Several people have asked me, “How do you get children involved in fine motor activities?” Fine motor activities are important since they assist with developing skills needed for reading and writing. We do know that most boys tend to prefer large motor play over fine motor play. To encourage getting the children involved in fine motor development, I suggest to teachers to use a variety of different mediums such as paint, finger paints, markers, chalk, and crayons for children to use. Also there are “cool” and fun markers and crayons (ones that can create 3D images-Crayola Crayon makes some). Continue reading
Some children are not sure ‘where” their hands may be. This will cause difficulty for the child when they use their hands in play and teacher selected activities. For all children, typical or children with special needs, it is a good idea to get their hands ready to engage in activities!
The following bullets may give you some simple ideas on how to get hands ready. Continue reading
During play and activities a child may need to reach for an item that requires them to cross their midline. Crossing the midline may involve the arm or leg crossing their body from one side to the other, such as reaching with the right hand for an item on the left side. This is a diagonal pattern of movement and not a linear pattern. Individuals who do not cross their midline tend to reach with the hand that is on the same side as the object and then transfer it to the hand that will use it or they may turn at their waist, avoiding crossing their midline. When observing the latter, it initially appears to look as if the child is crossing, but upon closer observation, you can see that the arm does not draw a diagonal line.For example, when performing paper pencil activities, you may sometimes notice that the child may pick up the pencil with their left hand, but transfer it to the right hand as soon as the hand is at midline. They then continue with the activity on the right side of the paper. Continue reading
The question that is most often asked by teachers/parents is, “At what age do children demonstrate a dominant hand?” Children have until the age of eight to demonstrate hand dominance. Young children tend to use both hands equally as often, but by the time the child reaches between the ages of 3 to 4, one hand is typically used more often to perform most activities. The hand that is predominantly used is the hand that is able to perform the activities at a quicker pace and with smoother coordination. Continue reading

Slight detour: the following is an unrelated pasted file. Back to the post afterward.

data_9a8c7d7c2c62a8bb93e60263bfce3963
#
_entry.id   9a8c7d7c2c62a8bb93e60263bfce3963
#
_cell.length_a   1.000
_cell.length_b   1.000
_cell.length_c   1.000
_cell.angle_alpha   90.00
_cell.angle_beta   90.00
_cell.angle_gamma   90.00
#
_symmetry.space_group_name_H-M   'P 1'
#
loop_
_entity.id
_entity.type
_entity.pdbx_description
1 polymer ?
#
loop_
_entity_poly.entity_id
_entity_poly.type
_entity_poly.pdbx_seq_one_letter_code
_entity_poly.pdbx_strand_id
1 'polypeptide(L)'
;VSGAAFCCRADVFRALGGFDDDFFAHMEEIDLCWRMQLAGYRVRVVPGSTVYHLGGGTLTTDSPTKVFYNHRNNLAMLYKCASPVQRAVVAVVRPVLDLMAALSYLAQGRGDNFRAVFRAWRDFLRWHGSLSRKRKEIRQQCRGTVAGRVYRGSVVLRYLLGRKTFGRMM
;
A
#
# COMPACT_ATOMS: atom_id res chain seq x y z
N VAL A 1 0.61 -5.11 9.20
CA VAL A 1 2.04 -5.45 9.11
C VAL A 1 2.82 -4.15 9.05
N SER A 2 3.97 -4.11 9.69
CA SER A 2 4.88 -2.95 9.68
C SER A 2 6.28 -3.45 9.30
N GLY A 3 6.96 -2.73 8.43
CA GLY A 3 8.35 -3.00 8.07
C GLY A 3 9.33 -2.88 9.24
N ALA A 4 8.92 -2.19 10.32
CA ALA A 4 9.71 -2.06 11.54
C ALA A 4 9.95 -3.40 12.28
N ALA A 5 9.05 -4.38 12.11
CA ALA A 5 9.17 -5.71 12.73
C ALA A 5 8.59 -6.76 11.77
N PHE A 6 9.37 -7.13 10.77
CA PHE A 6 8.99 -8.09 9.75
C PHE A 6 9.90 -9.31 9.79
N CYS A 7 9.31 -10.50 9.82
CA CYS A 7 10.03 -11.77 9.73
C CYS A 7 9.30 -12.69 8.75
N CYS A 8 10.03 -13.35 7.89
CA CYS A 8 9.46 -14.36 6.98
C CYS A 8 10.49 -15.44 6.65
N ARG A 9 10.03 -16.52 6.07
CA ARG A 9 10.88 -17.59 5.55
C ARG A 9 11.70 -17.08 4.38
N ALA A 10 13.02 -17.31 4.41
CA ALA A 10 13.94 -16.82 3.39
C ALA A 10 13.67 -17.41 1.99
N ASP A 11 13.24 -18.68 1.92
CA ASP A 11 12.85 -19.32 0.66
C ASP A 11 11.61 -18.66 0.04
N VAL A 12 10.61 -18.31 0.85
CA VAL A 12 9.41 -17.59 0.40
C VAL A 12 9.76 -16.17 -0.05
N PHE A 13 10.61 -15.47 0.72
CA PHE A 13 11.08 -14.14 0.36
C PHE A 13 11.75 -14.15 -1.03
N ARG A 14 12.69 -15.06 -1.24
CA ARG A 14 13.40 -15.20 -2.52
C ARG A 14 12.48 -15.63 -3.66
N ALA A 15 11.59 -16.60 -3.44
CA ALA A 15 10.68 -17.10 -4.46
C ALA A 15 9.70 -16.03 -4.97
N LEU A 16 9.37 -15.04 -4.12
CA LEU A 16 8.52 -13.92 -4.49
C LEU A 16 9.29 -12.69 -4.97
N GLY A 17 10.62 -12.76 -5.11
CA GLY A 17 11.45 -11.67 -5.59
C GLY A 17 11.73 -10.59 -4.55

Randy and I were asked if we would write an activity guide that could be used with our Cuttables and Traceables products. We decided to draw upon the advice and assistance of a wonderful teacher, Lori Berry, who has her Master’s Degree in Education, specializing in Early Childhood Special Education with Validation in Early Education of the Handicapped. We wrote the books with her assistance. The books speak about the development of cutting and tracing, how to use the books, and then they list activities based on different themes. The guide also lists books for each theme, integrating literacy and the activities. Finally, we looked at the content standards across the states and identified areas we believed the activities covered.
You can click on the link or picture below and go to our website at www.CreateableLearningConcepts.com and read about this product or any of our other products.
Working as a therapist in a school setting I have noticed that some children, whether they are special needs or not, look perplexed when asked “let’s draw a picture” or “would you like to draw a picture?”. They look back with a smile and gesture and/or say with a smile, “Yes,” but then state they do not know what to draw, or they draw the picture of the potato head person. Teachers and parents have also verbalized that they have observed the same. It seems that today children are provided with items/activities that they do not know how to use to stimulate their imagination. Our products have been designed not only to assist with fine and visual motor skills but to assist with developing creativity. Continue reading
Blind children have unique and complex needs for obvious reasons. If you add the difficulties of being a special needs child, the challenges are even more complex. For instance, not only does a blind child with special needs need to learn how to cope with their disabilities, but the psychological impact of the disabilities can leave the child in a state of frustration, feeling that efforts are only regarded with failure and every endeavor can only be accomplished with the assistance of someone else. These obstacles could also confront an adult with similar problems, but a child has neither the experience nor the understanding to find ways to maintain their self-esteem while intelligently seeking avenues of success in their endeavors. The child can easily and understandably become withdrawn, afraid to keep trying because of the high probability of failure. Continue reading
Welcome to Createable Learning Concepts’ blog to discuss the tools, toys and games for special needs children, autistic children, and anyone who needs rehabilitation or therapy to develop or restore their fine motor skills. Createable Learning Concepts has developed tools, which kids see as toys, to specifically assist in the development of fine motor skills through drawing, tracing and cutting.